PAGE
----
Skip Navigation Archive: U.S. Department of Health and Human Services U.S. Department of Health and Human Services
Archive: Agency for Healthcare Research Quality
Archival print banner

This information is for reference purposes only. It was current when produced and may now be outdated. Archive material is no longer maintained, and some links may not work. Persons with disabilities having difficulty accessing this information should contact us at: Let us know the nature of the problem, the Web address of what you want, and your contact information.

Please go to for current information.

  • Publication # 14-RA004

Health information exchange reduces use of repeated diagnostic imaging for back pain

Health Information Technology

A patient with low back pain. Health information exchanges (HIEs), which share electronic health information across health care organizations within a region, community, or hospital system, are advocated as essential to improving health care quality and reducing costs. For example, a new study found that use of an HIE reduced repeated diagnostic imaging for back pain. People with back pain who arrive at the emergency department (ED) often receive unnecessary imaging tests. 

The study assessed how often ED personnel treating patients with low back pain checked HIEs for patients' imaging results and how that affected the frequency of re-imaging. It found that HIE use was associated with 64 percent lower odds of repeat diagnostic imaging. The decrease in overall diagnostic imaging was attributable to decreases in plain radiography. Magnetic resonance imaging was used only 2 percent of the time, both for visits with HIE use and those without. However, use of high-cost computed tomography of the spine was higher with health exchange use (2 percent) than without health exchange use (1.3 percent).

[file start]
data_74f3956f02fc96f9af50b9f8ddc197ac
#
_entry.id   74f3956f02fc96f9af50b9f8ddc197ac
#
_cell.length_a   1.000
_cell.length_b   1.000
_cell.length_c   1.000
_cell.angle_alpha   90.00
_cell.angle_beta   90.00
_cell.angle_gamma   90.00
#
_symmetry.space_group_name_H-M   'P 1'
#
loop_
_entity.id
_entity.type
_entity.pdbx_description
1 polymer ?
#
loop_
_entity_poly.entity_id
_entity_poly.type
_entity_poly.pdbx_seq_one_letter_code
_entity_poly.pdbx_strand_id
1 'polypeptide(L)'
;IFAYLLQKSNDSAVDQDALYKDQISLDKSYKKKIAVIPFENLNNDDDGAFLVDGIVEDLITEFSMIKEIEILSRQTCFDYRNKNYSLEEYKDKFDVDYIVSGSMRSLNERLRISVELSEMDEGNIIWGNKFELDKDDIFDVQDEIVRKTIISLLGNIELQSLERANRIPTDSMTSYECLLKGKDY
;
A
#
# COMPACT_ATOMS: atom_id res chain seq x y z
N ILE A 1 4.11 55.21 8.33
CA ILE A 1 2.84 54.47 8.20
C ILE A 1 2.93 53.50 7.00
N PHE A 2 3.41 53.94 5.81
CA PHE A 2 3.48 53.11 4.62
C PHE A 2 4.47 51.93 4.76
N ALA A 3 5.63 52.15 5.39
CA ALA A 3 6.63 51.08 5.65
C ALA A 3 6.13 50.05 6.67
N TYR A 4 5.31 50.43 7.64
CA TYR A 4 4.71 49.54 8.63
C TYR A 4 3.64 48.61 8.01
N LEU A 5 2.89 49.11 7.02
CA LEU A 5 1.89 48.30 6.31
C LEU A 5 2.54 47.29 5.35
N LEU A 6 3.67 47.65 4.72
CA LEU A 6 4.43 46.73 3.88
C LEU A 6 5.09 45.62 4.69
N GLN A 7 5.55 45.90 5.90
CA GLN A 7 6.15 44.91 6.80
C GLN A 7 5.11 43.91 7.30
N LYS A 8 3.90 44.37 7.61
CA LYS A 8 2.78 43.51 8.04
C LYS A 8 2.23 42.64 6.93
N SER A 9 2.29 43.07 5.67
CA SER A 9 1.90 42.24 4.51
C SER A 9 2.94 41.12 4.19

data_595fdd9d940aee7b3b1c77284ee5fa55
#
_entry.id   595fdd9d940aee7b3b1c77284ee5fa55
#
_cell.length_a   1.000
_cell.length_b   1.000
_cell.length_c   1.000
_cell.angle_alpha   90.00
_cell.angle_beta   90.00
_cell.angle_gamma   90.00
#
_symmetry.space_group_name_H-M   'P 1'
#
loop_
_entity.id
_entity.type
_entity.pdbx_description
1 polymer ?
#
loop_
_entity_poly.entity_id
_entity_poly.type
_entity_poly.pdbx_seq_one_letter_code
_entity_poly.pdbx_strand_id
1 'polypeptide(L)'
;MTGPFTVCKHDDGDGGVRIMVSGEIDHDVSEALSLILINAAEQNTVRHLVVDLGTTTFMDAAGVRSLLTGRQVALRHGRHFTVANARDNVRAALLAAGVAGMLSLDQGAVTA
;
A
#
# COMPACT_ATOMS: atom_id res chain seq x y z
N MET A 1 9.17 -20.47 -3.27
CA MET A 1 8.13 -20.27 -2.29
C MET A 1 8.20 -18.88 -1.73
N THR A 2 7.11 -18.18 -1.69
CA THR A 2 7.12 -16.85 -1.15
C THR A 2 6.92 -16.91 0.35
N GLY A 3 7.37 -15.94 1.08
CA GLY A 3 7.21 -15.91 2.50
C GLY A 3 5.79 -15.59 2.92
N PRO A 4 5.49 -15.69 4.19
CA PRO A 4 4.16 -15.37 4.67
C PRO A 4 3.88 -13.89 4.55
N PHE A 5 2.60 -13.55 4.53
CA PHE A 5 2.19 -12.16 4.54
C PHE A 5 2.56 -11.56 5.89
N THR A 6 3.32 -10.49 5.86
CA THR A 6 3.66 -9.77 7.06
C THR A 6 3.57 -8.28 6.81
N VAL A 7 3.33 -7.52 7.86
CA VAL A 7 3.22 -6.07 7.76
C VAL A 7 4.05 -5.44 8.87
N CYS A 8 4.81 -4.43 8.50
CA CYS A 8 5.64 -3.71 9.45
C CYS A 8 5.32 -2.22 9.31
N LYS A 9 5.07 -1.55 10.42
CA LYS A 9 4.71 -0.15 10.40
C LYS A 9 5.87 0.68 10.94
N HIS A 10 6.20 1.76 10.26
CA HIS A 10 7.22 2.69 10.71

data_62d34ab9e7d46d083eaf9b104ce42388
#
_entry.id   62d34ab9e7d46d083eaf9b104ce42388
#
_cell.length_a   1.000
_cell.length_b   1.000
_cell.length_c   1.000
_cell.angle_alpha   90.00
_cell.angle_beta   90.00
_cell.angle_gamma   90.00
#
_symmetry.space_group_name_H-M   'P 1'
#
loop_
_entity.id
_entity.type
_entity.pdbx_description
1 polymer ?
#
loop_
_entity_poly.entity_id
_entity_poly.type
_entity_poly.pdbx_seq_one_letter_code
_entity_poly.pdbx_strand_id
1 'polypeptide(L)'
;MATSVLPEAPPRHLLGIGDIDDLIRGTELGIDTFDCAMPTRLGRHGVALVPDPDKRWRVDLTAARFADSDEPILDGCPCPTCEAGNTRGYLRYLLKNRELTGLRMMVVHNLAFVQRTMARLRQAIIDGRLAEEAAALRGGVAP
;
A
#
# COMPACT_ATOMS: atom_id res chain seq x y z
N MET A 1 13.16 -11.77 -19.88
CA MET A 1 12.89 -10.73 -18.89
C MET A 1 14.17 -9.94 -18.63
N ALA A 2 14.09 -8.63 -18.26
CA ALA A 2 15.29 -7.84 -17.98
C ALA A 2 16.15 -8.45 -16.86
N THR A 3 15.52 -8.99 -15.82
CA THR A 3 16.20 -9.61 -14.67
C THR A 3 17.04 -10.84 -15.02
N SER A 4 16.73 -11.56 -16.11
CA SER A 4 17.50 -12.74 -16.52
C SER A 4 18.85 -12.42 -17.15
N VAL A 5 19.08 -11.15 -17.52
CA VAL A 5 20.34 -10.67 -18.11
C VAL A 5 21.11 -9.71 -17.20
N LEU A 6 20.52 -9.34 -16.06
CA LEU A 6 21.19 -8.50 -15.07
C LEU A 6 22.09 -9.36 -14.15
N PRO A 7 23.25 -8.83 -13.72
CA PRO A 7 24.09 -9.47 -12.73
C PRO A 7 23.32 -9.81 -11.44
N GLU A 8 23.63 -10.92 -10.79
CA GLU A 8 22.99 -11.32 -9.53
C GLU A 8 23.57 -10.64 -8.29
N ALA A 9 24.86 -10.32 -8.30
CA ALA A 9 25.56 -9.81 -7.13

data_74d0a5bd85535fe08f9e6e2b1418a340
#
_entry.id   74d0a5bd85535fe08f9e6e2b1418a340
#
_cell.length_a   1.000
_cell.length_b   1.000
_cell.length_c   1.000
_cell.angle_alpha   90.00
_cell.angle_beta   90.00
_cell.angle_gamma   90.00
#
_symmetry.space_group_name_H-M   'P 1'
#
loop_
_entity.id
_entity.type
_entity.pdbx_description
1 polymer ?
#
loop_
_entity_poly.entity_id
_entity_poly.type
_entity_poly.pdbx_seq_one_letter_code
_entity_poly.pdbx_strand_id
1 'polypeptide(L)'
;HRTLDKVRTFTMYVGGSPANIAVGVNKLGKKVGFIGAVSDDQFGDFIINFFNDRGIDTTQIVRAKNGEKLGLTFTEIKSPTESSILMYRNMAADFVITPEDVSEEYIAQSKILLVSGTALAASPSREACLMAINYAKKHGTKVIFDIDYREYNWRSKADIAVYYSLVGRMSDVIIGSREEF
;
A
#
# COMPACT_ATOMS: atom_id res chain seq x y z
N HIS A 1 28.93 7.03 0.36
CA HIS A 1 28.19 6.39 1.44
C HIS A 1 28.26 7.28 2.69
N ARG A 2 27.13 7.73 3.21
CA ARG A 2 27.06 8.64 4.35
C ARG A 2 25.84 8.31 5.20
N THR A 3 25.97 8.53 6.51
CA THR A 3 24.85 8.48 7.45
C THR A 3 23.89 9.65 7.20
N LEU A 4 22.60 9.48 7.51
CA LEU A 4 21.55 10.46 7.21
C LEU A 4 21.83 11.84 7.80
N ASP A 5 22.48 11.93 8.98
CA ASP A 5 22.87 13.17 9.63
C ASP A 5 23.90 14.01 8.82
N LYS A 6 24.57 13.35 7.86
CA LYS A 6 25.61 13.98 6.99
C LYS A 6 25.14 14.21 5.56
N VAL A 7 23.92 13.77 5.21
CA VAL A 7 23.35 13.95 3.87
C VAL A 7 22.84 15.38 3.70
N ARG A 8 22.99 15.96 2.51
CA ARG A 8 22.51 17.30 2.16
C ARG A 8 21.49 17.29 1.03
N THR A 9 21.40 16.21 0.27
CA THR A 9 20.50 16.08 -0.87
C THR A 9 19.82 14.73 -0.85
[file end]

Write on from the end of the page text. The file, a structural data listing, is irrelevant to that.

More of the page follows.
The end result was no cost savings. The HIE was accessed in 12.5 percent of 800 cases included in the study; 10 percent of these patients received additional imaging. In contrast, 24 percent of patients were reimaged when the HIE was not accessed. The patients included in the study were treated at 15 major hospitals and 2 regional clinics in the Memphis metropolitan area. This study was funded in part by AHRQ (Contract No. 290-04-0006). 

For further details, see "Health information exchange reduces repeated diagnostic imaging for back pain," by James E. Bailey, M.D., Elizabeth C. Elliott, M.D., Jim Y. Wan, Ph.D., and others in the July 2013 Annals of Emergency Medicine 62(1), pp. 16-24.


Page last reviewed February 2014
Internet Citation: Health information exchange reduces use of repeated diagnostic imaging for back pain: Health Information Technology. February 2014. Agency for Healthcare Research and Quality, Rockville, MD.


The information on this page is archived and provided for reference purposes only.


AHRQ Advancing Excellence in Health Care